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I have a pfSense box setup where my WAN interface (em0) is set up in my local network (192.168.1.100) and my LAN interface (em1) is a private network of its own (10.0.0.1). The end goal is to have the 10.0.0.x network as private malware lab where devices on that network cannot talk to anything on the 192.168.1.x network directly. Though, I would like to punch holes in the pfSense firewall to allow traffic from 192.168.1.x network to access services in the private network, such as FTP, HTTP, SMB, SSH, etc. So if I FTP to 192.168.1.100 (WAN interface) then it'll route though to the FTP server running on a device internal to 10.0.0.x. Currently I can see that my FTP server gets a TCP SYN packet, but nothing else happens.

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And I can see some FTP traffic through pfSense with tcpdump.

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Here's my NAT port forwarding rules (they also have an associated filter rule).

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And also if it's helpful, my LAN firewall rules as well.

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I thought that maybe there was an error with my blocking rules to block 192.168.1.x traffic from the 10.0.0.x network, but I have that rule disabled. I'm at a total loss and don't understand what is going wrong, so any help would be super appreciated!

  • Could you ssh into your pfsense box and do something to the effect of 'tcpdump -netvi pflog0' and then try to access these services? That should show whether you're blocking or not. – qovert Aug 24 '15 at 20:29
  • Stupid question but do you have the default gateway set to the pfSense LAN interface on your FTP server? Also, I would suggest using multiple LAN interfaces on pfsense and just routing between your networks without NAT. You can still use the firewall and other security features but won't need to mess around with port forwarding, unless this is your specific goal. – tomstephens89 Aug 26 '15 at 16:17
  • Try replacing the LAN Net/WAN Net/Wan Address with the actual addresses. I had a problem in the past when they didn't behave as expected – Drifter104 Aug 28 '15 at 10:06
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The Wireshark screenshot on the FTP server is interesting -- the lack of a response suggests that it either can't (routing/NAT issues) or won't (firewall) respond. My ideas:

  • Does the FTP server have a local firewall (check with iptables -L -vn) dropping any traffic? If iptables's INPUT or OUTPUT chains have the DROP policy but you don't have rules allowing FTP traffic and related/established connections in and out, that would be a problem.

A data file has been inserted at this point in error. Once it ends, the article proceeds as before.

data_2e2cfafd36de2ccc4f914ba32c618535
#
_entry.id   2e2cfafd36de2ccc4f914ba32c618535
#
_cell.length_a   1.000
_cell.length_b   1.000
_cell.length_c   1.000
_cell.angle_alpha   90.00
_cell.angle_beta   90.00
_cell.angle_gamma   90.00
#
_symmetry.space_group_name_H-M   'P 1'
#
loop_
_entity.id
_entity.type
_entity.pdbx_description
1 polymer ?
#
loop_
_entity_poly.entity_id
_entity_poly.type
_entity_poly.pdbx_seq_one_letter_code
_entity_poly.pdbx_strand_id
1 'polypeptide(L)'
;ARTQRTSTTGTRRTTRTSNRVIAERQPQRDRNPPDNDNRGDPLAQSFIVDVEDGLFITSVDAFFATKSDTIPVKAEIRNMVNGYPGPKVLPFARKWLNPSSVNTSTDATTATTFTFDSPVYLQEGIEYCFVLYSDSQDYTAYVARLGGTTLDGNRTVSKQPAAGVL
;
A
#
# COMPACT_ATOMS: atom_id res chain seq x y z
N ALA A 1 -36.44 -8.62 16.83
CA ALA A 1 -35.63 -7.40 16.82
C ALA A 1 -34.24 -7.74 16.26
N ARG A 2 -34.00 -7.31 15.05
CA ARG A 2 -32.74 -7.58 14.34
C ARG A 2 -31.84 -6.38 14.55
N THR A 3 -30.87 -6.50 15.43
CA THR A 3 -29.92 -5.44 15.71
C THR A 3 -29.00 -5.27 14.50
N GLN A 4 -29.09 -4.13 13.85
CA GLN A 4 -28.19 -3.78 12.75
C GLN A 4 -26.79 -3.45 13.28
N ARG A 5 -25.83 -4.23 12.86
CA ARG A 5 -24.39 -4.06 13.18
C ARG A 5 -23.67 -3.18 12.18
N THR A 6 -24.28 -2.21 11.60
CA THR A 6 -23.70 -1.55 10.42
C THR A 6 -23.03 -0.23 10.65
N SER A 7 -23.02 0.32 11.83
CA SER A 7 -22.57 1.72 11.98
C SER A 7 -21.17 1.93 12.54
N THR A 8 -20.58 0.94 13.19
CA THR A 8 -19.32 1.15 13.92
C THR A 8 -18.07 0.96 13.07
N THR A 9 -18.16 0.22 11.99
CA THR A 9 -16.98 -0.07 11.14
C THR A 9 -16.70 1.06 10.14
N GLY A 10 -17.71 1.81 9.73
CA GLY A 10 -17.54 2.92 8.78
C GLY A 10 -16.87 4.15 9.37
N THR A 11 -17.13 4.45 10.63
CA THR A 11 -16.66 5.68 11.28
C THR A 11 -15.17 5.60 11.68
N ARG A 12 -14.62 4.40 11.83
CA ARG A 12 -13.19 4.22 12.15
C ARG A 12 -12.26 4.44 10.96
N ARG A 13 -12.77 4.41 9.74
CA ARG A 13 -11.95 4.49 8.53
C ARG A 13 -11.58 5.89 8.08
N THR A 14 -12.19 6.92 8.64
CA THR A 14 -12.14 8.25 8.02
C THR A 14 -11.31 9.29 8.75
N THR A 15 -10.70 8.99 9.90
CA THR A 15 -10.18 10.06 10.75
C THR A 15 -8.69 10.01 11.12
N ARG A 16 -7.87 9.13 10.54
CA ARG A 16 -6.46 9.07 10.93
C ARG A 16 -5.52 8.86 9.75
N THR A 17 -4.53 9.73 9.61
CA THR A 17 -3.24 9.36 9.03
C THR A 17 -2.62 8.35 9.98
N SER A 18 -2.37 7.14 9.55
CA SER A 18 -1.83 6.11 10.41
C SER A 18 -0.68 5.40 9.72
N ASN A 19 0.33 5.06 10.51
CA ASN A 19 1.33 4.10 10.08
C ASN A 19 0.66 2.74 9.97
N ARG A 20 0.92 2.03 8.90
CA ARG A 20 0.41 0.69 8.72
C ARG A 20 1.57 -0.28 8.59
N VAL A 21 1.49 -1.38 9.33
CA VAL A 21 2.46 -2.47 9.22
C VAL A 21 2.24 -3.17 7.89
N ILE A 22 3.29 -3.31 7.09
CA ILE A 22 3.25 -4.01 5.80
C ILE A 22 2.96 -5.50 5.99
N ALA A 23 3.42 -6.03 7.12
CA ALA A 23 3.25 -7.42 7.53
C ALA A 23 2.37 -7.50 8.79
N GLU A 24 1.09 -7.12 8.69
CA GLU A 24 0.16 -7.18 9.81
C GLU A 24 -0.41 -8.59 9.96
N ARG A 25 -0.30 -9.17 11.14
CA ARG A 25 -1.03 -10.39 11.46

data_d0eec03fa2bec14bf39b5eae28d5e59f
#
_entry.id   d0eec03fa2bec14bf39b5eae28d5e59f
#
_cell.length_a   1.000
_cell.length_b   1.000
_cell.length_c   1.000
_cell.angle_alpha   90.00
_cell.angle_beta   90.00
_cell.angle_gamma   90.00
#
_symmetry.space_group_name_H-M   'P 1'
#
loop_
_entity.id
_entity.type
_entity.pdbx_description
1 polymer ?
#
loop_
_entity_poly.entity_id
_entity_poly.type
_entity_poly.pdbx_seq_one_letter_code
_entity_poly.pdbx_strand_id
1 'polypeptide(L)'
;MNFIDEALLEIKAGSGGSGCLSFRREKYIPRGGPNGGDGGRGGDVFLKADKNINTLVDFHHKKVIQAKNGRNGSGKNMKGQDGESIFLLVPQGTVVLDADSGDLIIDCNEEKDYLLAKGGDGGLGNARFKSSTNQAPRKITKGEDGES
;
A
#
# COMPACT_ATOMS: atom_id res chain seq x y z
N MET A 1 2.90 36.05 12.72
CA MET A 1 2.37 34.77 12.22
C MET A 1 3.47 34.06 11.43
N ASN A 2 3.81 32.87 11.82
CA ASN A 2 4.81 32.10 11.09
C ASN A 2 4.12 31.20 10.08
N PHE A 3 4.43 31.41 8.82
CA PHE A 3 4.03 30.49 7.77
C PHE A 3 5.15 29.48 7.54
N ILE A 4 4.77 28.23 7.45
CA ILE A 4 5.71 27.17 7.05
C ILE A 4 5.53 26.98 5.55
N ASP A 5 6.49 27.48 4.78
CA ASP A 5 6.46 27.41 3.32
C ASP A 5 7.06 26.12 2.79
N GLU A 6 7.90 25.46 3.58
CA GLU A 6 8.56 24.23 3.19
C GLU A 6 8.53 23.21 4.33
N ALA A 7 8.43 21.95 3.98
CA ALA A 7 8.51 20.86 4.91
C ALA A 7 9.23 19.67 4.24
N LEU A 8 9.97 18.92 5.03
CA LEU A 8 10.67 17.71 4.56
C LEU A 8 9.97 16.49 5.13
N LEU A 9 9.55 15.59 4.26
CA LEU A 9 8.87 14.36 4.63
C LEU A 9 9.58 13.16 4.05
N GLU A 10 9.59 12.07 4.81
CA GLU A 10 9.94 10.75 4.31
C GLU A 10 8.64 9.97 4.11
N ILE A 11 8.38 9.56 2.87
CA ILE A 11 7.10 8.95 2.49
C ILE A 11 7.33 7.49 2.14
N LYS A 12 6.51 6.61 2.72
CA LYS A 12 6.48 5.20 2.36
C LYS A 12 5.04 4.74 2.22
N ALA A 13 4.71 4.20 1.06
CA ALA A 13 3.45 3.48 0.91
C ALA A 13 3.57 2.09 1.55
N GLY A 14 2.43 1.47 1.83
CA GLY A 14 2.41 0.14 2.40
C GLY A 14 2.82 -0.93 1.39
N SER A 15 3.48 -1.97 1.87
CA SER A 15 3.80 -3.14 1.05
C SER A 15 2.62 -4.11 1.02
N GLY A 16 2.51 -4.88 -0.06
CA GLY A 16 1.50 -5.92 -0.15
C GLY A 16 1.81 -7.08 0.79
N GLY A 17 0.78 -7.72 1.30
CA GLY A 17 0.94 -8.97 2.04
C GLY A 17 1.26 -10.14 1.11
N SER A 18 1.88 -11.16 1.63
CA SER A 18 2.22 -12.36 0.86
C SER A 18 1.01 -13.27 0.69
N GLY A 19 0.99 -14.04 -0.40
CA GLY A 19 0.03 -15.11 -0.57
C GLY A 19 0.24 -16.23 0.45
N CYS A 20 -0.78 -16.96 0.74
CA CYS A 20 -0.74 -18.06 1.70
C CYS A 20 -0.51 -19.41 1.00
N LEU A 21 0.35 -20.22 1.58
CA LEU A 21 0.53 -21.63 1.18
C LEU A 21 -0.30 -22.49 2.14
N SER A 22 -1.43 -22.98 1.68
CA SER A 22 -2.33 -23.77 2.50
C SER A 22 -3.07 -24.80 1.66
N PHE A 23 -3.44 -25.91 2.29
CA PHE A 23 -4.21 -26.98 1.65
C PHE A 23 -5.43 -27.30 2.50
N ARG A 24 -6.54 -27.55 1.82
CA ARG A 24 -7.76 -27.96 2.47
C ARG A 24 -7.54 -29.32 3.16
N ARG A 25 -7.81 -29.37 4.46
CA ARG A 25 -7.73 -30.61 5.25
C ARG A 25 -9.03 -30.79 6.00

• Does traffic to the SSH and HTTP ports (provided those services are running) suffer the same fate as FTP traffic? I'm no expert, but FTP often uses multiple ports (20 and 21), so it might be good to rule out weird behavior specific to FTP.
  • Can you get a TCP connection from another machine on the 10.0.0.x subnet to the FTP server? Can any traffic from the FTP server get out to the 192.168.1.x network? If traffic within the 10.0.0.x subnet is behaving properly but no traffic can get out, there may be an issue with routing, NAT, or firewall settings on the pfSense box.
  • 1. No iptable entries on the FTP server 2. They both were getting caught by pfsense so I figured I'd use a service that wasn't in use by pfsense. But even if I just use ncat to try to make a connection over random ports, still doesn't work. – Chiggins Sep 9 '15 at 18:29
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  1. Though you say you are receiving TCP SYN packet but i think you should have a firewall rule on WAN interface to allow port 21 (FTP) to go to the LAN interface i.e. em1.
  2. FTP server should have default gateway of 10.0.0.1.
  3. Also check if the outbound NAT rule is set on Automatic. If its not than you experience routing problem with packets returning from FTP.
  4. At pfsense > Diagnostics > ARP table should tell you whether FTP server is reachable via pfsense. Better start with allowing ICMP packets onto a device on private network and start tracing from there. Trace route should also help finding where your packets get lost.
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pfSense has a special support for FTP protocol, which affects both active and passive modes. My experience is that it only complicates (otherwise usually simple) DNAT configuration for passive mode. I could only make passive mode working anyway, with the steps below.

Go to System: Advanced: System Tunables (.../system_advanced_sysctl.php) page. Set 1 for debug.pfftpproxy option, to disable the pf FTP proxy handler. Now, setup your FTP server to use a specific ports range for data and forward these in addition to TCP/21.

However, whenever possible, avoid FTP protocol at all. There're alternatives like SCP, more secure by nature (SSH based), allowing more authentication options and without all the active/passive/NAT/multiport burden.

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Assuming the addressing provided is what you have in place - do you have block private networks enabled on the WAN interface (em0) ? I believe this is a default setting along with block bogan networks.

http://i.stack.imgur.com/boREK.png

  • No private or bogan networks are blocked. – Chiggins Sep 9 '15 at 18:33

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